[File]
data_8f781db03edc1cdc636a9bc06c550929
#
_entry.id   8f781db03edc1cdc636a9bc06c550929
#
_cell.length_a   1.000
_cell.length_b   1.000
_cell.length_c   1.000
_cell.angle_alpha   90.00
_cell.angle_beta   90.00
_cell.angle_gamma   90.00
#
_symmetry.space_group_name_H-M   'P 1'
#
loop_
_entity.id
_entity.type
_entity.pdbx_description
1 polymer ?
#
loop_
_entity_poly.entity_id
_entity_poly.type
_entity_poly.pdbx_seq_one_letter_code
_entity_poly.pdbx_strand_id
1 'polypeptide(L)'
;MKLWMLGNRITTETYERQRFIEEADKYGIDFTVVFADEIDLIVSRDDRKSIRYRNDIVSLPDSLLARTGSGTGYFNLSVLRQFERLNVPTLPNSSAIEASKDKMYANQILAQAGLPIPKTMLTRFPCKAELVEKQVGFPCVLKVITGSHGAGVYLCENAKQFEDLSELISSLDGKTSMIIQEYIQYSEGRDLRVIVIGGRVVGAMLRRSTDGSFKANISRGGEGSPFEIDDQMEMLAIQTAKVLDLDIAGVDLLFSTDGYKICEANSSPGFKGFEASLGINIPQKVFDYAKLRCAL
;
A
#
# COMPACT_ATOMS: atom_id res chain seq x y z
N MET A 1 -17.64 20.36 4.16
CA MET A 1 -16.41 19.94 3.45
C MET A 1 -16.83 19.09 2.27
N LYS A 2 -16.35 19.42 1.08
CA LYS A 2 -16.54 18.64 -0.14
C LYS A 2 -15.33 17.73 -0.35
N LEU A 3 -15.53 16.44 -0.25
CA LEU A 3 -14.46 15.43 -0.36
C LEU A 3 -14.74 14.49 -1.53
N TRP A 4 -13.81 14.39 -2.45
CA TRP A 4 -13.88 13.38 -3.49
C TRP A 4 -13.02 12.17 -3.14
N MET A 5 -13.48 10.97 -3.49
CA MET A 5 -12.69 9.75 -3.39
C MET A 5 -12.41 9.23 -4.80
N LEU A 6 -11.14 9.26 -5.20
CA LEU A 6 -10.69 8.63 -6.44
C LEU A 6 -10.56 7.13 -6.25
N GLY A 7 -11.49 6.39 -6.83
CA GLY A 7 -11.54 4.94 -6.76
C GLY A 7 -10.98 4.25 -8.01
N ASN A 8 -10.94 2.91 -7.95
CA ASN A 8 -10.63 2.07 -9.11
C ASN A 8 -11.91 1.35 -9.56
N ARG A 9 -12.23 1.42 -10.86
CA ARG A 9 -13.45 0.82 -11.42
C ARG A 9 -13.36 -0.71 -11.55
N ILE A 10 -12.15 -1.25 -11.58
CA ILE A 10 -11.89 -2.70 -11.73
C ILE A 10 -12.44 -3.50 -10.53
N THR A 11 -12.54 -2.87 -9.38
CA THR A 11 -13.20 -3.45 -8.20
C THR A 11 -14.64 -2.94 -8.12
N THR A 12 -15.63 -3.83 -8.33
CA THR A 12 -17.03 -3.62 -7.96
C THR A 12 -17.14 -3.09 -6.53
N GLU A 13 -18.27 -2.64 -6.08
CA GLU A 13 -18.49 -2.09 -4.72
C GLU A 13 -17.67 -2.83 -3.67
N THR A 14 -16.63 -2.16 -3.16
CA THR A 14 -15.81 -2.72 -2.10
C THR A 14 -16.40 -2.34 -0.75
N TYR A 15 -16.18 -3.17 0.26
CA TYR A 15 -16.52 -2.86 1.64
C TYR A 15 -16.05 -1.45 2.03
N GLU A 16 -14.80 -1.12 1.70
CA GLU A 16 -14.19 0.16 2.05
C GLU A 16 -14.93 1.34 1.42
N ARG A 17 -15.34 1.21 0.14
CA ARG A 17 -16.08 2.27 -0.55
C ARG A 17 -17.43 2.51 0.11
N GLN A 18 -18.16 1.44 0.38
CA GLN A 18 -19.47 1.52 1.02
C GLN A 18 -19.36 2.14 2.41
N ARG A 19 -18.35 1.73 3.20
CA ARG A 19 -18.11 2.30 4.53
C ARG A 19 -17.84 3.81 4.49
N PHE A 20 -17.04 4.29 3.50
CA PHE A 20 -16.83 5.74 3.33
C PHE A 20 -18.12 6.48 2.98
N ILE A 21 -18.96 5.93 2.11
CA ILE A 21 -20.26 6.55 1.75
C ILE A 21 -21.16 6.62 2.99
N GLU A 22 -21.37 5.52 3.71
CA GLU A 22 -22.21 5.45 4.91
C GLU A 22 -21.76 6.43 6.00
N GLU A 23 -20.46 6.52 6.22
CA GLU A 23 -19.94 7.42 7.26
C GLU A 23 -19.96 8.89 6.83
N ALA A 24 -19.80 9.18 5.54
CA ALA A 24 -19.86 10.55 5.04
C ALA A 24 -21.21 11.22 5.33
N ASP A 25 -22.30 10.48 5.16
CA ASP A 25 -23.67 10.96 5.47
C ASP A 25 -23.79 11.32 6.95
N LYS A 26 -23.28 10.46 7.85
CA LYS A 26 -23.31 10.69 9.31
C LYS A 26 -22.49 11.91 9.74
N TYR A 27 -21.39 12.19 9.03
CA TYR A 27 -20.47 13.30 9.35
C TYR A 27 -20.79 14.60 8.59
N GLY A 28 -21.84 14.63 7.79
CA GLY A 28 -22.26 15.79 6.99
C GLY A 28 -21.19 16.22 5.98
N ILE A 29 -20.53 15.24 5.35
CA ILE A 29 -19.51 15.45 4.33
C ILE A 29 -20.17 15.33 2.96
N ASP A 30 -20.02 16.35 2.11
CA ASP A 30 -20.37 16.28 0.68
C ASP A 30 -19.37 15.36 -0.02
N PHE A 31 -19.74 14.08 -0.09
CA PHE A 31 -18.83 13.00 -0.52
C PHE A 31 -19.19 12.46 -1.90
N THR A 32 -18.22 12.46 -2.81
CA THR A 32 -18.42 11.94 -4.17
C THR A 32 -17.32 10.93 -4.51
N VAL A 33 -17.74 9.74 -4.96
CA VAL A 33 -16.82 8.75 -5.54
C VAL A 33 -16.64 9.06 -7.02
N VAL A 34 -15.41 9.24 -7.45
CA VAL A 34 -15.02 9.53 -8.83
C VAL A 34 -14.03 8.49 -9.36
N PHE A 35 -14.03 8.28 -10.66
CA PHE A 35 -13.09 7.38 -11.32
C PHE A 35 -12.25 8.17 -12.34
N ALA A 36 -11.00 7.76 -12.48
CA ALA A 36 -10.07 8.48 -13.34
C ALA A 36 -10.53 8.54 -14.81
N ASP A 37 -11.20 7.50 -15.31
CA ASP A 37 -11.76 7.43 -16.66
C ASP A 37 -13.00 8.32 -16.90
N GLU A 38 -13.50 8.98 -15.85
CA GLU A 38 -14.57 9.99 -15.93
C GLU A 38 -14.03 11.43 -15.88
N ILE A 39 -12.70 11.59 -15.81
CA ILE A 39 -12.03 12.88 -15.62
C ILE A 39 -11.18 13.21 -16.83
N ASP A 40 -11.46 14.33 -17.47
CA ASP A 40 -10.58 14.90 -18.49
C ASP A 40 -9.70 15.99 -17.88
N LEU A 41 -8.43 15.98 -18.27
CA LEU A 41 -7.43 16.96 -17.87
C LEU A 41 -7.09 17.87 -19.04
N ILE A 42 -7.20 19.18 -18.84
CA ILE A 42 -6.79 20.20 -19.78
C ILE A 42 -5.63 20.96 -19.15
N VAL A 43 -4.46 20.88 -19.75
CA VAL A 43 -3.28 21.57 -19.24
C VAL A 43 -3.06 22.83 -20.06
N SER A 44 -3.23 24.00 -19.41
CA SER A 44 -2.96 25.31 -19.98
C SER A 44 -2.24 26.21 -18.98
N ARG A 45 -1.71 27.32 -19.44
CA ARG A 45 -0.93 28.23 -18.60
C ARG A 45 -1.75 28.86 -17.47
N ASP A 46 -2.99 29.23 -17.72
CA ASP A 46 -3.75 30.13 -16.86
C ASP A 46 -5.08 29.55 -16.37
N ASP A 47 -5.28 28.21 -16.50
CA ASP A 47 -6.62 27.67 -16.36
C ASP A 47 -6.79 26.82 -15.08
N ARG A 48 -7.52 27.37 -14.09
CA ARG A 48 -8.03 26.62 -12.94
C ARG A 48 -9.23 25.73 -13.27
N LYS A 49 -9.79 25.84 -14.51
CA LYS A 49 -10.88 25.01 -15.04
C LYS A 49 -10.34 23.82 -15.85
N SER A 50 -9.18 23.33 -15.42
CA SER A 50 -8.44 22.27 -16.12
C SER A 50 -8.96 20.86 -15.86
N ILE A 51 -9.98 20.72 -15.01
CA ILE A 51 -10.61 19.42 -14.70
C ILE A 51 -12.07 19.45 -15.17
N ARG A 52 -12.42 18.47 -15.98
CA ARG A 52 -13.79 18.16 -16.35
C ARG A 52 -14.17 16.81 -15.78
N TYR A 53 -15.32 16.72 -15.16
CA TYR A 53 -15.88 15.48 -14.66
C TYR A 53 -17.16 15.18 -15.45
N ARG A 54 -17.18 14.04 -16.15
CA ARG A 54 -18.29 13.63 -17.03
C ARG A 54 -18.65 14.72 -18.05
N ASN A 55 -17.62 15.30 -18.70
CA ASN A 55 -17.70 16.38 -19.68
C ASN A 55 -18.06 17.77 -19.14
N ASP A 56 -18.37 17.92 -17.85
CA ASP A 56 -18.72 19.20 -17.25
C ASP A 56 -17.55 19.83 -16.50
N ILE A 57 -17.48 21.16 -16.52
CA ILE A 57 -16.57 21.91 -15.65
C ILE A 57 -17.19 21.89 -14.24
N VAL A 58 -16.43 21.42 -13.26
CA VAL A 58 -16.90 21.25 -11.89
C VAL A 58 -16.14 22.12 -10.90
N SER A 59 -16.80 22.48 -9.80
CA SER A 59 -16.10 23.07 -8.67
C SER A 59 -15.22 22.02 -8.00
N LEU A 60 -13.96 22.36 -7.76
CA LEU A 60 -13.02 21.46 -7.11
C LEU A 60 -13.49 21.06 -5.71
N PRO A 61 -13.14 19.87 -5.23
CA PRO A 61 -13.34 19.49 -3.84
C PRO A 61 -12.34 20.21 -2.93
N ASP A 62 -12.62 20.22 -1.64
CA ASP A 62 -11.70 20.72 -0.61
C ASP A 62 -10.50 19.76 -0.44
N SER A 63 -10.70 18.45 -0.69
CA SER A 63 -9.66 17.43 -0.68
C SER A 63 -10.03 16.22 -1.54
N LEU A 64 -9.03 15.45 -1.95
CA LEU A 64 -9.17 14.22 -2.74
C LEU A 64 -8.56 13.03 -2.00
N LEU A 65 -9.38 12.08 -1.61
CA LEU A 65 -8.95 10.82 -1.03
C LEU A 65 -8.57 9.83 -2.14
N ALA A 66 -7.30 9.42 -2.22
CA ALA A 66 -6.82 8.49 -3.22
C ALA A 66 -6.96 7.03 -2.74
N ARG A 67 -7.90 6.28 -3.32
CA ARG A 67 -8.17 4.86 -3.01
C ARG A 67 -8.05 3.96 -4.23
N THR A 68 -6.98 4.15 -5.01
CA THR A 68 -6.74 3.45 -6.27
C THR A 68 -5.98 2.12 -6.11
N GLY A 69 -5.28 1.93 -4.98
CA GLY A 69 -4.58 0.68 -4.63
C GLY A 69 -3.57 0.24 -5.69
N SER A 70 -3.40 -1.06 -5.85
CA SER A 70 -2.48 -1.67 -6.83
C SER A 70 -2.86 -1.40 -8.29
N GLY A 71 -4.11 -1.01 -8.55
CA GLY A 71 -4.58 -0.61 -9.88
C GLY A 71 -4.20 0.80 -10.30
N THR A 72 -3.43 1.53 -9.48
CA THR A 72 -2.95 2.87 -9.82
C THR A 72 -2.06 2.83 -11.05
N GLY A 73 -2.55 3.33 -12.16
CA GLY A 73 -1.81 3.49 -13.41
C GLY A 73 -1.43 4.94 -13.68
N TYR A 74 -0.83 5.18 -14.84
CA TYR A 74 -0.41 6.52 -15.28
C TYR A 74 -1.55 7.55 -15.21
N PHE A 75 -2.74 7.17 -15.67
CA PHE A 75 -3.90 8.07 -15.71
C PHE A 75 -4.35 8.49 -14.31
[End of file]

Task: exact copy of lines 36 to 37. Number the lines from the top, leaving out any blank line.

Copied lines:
C LYS A 2 -15.33 17.73 -0.35
N LEU A 3 -15.53 16.44 -0.25